Legian district chief I Made Madya Surya Natha conceded that the problem of untreated sewage flowing on to the beach was a long-standing issue. But then he said that while efforts had been made to build sewage holding areas, heavy rains had caused these to overflow. Ah! When your friend who might have done it cannot be found, blame it on the weather. It’s not at all unreasonable, after all, in a place where torrential tropical rain is known to occur on a regular basis, to fail to provide adequate storm drainage. It’s so much easier that way. You have to maintain infrastructure, or so the notional SOPs go, if you’ve bothered to build it in the first place.

He said he hoped the environmental agency (BLH) would investigate and provide a long-term solution. (See above re building and maintaining required infrastructure.)

Beach Follies

We were at Pantai Bengiat at Nusa Dua one recent Saturday – it’s our weekend office quite often and we like it because it’s operated by the local cooperative, which tries really hard to look after visitors – and had an opportunity to observe the new demographics of Bali tourism. Our sojourn was punctuated by loud Chinese frivolity. We think these particular Chinese were from Taiwan, on the basis of the women’s nearly daring choice of beach attire and the class of juvenile bonhomie exhibited by the males of the party.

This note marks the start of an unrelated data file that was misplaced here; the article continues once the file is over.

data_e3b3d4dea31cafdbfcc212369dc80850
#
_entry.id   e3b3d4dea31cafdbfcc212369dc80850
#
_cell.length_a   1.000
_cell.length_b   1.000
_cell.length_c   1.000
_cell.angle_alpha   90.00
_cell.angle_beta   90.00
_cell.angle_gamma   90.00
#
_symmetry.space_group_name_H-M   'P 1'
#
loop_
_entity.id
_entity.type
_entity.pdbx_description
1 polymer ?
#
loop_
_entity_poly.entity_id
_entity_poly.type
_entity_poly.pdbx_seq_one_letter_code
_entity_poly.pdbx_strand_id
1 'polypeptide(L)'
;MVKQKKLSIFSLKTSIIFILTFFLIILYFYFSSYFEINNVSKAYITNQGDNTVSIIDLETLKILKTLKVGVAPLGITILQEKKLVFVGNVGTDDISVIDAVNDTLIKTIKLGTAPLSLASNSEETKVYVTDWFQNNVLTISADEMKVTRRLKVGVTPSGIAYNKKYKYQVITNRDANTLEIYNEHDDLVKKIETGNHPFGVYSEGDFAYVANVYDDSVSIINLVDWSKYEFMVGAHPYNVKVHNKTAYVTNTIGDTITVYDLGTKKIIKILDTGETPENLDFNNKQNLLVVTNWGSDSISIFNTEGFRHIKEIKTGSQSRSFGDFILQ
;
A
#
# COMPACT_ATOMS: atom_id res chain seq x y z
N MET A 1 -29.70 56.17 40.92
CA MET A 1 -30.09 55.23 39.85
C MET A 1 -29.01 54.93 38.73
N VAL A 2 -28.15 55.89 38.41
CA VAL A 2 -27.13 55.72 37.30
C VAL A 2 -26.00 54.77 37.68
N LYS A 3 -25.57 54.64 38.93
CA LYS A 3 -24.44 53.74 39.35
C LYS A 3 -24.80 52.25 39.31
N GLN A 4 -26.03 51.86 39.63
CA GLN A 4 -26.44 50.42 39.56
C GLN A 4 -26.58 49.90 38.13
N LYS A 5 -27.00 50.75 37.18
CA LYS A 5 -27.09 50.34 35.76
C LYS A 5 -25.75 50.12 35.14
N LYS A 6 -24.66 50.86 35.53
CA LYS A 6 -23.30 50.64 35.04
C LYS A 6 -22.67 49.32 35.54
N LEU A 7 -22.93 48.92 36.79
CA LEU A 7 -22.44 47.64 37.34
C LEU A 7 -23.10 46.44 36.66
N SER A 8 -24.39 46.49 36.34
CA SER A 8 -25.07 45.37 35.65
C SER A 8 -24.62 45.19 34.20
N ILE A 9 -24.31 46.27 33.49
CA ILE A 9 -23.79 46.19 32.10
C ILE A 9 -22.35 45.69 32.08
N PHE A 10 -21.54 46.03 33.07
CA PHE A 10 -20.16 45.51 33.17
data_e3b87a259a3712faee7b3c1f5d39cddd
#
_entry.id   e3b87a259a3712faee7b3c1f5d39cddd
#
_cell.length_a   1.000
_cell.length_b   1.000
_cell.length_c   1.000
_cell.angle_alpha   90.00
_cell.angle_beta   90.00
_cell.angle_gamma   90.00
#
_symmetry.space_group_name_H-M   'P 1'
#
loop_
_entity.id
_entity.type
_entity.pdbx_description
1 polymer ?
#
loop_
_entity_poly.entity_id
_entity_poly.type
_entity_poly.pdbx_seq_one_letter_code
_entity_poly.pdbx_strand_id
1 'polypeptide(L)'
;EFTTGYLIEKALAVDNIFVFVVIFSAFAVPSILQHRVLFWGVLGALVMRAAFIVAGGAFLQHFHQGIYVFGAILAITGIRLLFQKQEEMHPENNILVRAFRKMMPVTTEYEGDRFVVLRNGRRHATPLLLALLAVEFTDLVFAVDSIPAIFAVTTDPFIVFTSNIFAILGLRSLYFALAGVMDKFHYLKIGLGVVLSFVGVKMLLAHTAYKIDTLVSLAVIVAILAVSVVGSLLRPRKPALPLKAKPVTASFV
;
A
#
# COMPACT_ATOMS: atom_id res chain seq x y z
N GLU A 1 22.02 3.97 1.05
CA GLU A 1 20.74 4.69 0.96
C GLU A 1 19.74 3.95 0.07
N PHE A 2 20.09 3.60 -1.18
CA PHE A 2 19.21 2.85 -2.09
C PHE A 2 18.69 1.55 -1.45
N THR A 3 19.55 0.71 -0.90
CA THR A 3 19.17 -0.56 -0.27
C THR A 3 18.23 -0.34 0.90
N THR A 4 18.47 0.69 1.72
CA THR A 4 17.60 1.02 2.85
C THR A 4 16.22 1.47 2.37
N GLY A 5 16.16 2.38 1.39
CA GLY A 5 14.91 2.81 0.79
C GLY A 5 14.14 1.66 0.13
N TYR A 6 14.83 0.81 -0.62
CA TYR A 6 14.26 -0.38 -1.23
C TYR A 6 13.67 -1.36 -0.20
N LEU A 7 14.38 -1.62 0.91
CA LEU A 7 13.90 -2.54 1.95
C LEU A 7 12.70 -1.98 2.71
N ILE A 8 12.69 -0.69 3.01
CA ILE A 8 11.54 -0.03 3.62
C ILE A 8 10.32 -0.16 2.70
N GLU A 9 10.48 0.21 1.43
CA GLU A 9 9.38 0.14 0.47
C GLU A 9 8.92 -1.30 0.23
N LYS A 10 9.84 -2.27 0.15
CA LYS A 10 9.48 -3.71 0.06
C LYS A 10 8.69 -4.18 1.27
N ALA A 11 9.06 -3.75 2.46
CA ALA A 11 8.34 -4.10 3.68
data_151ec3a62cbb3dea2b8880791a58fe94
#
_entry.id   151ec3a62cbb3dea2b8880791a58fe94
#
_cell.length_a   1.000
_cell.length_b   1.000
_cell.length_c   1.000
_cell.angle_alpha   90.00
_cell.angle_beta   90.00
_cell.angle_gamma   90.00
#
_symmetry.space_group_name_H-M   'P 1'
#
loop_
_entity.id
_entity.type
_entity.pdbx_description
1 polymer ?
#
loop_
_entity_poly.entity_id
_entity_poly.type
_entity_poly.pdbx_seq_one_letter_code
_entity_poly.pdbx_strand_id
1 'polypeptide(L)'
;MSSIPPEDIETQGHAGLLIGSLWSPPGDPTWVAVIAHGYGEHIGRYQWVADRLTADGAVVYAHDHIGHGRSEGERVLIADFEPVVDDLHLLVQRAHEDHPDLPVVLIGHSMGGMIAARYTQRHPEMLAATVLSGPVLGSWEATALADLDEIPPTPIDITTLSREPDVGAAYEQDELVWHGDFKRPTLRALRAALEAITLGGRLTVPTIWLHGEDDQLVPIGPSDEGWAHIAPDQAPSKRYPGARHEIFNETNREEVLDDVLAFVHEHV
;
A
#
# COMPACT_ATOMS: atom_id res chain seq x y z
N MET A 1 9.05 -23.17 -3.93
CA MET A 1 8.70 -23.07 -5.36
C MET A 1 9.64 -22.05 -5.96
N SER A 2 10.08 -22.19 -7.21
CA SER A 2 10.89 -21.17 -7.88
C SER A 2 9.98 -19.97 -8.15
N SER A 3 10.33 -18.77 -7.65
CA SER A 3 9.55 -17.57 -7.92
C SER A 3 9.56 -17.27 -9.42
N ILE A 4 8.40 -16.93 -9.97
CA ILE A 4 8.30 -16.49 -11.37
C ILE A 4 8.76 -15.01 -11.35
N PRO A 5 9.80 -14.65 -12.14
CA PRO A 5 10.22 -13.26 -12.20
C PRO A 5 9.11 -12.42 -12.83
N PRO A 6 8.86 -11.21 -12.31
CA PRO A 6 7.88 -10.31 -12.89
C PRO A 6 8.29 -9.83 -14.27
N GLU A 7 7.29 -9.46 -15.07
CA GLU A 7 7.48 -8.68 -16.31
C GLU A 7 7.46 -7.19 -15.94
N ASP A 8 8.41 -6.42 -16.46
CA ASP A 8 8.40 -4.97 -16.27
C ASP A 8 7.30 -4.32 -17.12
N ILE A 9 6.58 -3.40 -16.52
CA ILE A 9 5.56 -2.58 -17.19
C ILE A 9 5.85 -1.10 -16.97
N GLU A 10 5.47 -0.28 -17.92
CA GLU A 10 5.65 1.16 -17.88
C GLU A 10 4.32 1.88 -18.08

Brazilians were also present, speaking their incomprehensible variant of Portuguese; as well as, we thought, some Romanians.

It was an eclectic crowd, though the crowd was hardly a crowd. There was a brisk onshore breeze, which may have put off some. We briefly ventured into the sea for a splash, trying unsuccessfully to avoid being snared by passing plastic rubbish.

Goodabaya